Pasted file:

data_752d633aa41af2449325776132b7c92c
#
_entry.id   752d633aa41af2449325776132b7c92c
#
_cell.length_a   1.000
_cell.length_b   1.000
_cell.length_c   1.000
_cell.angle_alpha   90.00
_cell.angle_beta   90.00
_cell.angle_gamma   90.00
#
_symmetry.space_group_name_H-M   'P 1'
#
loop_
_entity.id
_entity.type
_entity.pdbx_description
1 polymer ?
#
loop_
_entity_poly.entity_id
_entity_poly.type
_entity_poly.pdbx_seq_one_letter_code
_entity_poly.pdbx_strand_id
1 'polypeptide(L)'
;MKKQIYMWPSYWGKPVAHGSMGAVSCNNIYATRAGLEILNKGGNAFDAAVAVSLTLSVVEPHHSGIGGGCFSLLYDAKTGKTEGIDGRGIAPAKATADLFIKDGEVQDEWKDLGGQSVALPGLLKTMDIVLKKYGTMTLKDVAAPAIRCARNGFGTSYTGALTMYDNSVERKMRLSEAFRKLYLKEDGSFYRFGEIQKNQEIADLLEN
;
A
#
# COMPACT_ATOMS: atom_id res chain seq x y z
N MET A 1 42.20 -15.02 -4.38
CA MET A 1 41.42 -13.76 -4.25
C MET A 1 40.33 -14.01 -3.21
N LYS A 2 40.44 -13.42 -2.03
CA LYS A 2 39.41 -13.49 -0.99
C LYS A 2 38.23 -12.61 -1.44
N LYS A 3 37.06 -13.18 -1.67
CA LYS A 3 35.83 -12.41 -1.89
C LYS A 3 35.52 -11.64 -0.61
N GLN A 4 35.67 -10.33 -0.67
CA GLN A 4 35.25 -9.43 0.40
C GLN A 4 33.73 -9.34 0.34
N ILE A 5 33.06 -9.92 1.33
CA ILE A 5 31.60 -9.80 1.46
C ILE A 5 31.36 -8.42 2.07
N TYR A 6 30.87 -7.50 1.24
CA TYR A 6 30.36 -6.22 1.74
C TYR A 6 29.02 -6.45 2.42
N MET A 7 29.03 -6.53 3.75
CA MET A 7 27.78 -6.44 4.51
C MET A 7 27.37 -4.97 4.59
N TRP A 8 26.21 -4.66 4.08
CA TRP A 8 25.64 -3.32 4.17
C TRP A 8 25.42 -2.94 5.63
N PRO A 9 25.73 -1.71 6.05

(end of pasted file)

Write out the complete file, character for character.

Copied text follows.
data_752d633aa41af2449325776132b7c92c
#
_entry.id   752d633aa41af2449325776132b7c92c
#
_cell.length_a   1.000
_cell.length_b   1.000
_cell.length_c   1.000
_cell.angle_alpha   90.00
_cell.angle_beta   90.00
_cell.angle_gamma   90.00
#
_symmetry.space_group_name_H-M   'P 1'
#
loop_
_entity.id
_entity.type
_entity.pdbx_description
1 polymer ?
#
loop_
_entity_poly.entity_id
_entity_poly.type
_entity_poly.pdbx_seq_one_letter_code
_entity_poly.pdbx_strand_id
1 'polypeptide(L)'
;MKKQIYMWPSYWGKPVAHGSMGAVSCNNIYATRAGLEILNKGGNAFDAAVAVSLTLSVVEPHHSGIGGGCFSLLYDAKTGKTEGIDGRGIAPAKATADLFIKDGEVQDEWKDLGGQSVALPGLLKTMDIVLKKYGTMTLKDVAAPAIRCARNGFGTSYTGALTMYDNSVERKMRLSEAFRKLYLKEDGSFYRFGEIQKNQEIADLLEN
;
A
#
# COMPACT_ATOMS: atom_id res chain seq x y z
N MET A 1 42.20 -15.02 -4.38
CA MET A 1 41.42 -13.76 -4.25
C MET A 1 40.33 -14.01 -3.21
N LYS A 2 40.44 -13.42 -2.03
CA LYS A 2 39.41 -13.49 -0.99
C LYS A 2 38.23 -12.61 -1.44
N LYS A 3 37.06 -13.18 -1.67
CA LYS A 3 35.83 -12.41 -1.89
C LYS A 3 35.52 -11.64 -0.61
N GLN A 4 35.67 -10.33 -0.67
CA GLN A 4 35.25 -9.43 0.40
C GLN A 4 33.73 -9.34 0.34
N ILE A 5 33.06 -9.92 1.33
CA ILE A 5 31.60 -9.80 1.46
C ILE A 5 31.36 -8.42 2.07
N TYR A 6 30.87 -7.50 1.24
CA TYR A 6 30.36 -6.22 1.74
C TYR A 6 29.02 -6.45 2.42
N MET A 7 29.03 -6.53 3.75
CA MET A 7 27.78 -6.44 4.51
C MET A 7 27.37 -4.97 4.59
N TRP A 8 26.21 -4.66 4.08
CA TRP A 8 25.64 -3.32 4.17
C TRP A 8 25.42 -2.94 5.63
N PRO A 9 25.73 -1.71 6.05